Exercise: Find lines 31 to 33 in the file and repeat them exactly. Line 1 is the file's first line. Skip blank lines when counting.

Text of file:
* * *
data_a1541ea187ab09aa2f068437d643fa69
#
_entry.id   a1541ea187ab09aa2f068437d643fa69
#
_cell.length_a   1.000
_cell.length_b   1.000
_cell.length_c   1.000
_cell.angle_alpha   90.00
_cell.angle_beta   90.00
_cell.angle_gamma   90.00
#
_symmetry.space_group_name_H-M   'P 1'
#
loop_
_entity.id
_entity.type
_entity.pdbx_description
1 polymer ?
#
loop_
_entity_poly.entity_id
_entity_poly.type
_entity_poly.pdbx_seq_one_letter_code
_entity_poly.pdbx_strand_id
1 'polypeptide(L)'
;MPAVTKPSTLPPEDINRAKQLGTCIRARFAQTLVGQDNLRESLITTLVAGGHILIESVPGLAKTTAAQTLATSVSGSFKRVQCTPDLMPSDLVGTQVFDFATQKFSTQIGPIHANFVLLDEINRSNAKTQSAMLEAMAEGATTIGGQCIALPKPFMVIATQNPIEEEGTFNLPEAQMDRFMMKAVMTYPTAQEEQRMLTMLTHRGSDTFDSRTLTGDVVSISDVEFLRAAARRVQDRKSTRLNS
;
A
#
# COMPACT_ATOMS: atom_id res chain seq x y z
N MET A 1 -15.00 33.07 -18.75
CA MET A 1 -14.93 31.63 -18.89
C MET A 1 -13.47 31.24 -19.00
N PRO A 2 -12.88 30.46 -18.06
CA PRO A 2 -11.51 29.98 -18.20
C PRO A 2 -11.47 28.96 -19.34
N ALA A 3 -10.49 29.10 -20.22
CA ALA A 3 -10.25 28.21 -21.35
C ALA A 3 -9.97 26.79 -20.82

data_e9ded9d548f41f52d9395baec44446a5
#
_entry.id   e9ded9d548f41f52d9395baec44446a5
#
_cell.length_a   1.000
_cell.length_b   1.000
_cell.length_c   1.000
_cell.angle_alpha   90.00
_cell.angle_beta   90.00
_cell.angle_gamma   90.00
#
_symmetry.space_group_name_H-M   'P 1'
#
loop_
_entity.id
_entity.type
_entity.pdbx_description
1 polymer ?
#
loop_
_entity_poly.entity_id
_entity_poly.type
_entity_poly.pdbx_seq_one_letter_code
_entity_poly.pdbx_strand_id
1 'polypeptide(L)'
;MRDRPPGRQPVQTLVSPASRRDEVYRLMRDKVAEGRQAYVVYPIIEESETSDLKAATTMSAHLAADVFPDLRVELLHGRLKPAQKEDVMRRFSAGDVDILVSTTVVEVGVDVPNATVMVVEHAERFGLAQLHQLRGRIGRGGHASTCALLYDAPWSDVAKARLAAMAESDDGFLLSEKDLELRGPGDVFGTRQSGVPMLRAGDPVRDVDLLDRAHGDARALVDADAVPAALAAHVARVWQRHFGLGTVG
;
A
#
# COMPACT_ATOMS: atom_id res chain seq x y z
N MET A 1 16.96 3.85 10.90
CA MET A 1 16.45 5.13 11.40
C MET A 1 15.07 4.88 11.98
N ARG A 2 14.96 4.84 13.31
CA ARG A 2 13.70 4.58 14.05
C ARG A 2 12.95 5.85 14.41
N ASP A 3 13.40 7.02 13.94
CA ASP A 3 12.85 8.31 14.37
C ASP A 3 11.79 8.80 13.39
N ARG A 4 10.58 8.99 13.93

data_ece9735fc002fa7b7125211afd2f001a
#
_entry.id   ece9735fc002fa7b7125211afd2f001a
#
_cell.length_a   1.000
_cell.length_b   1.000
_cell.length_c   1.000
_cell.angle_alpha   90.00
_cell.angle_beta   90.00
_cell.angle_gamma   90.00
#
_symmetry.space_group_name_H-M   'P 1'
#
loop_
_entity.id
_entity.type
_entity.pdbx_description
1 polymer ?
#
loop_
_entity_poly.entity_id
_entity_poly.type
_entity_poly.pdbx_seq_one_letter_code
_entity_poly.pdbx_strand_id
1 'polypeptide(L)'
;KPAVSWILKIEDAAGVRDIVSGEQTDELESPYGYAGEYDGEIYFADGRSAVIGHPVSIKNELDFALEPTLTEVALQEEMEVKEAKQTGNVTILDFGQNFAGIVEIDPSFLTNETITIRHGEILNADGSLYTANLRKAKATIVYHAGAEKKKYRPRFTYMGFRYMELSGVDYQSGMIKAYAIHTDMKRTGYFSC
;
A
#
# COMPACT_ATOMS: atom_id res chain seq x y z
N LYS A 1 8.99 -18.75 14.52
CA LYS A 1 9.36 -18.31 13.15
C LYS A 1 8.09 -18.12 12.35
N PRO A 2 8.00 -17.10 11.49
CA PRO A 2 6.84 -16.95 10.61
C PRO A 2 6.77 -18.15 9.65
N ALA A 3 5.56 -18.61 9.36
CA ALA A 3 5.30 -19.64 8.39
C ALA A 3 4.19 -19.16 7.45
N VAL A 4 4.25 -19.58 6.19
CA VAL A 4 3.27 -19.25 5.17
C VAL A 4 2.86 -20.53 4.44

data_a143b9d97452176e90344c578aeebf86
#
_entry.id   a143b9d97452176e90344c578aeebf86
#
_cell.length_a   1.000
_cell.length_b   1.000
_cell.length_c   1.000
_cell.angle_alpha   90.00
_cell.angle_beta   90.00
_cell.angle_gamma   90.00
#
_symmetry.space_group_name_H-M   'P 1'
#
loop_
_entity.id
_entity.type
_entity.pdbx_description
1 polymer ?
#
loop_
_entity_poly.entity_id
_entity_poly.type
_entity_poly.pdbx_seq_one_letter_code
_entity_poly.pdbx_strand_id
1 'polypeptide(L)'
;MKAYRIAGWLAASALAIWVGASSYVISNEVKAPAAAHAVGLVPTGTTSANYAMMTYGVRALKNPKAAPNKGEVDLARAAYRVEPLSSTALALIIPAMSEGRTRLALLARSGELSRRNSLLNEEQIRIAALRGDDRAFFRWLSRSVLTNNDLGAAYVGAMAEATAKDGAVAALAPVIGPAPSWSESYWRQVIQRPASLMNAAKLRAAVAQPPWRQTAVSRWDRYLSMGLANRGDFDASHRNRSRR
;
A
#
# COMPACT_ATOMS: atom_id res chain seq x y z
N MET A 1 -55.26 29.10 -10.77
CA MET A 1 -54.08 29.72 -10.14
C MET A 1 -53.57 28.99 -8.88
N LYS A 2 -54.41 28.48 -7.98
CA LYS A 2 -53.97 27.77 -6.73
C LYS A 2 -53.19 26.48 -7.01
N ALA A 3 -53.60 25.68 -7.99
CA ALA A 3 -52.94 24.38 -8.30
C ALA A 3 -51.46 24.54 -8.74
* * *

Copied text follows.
N MET A 1 -15.00 33.07 -18.75
CA MET A 1 -14.93 31.63 -18.89
C MET A 1 -13.47 31.24 -19.00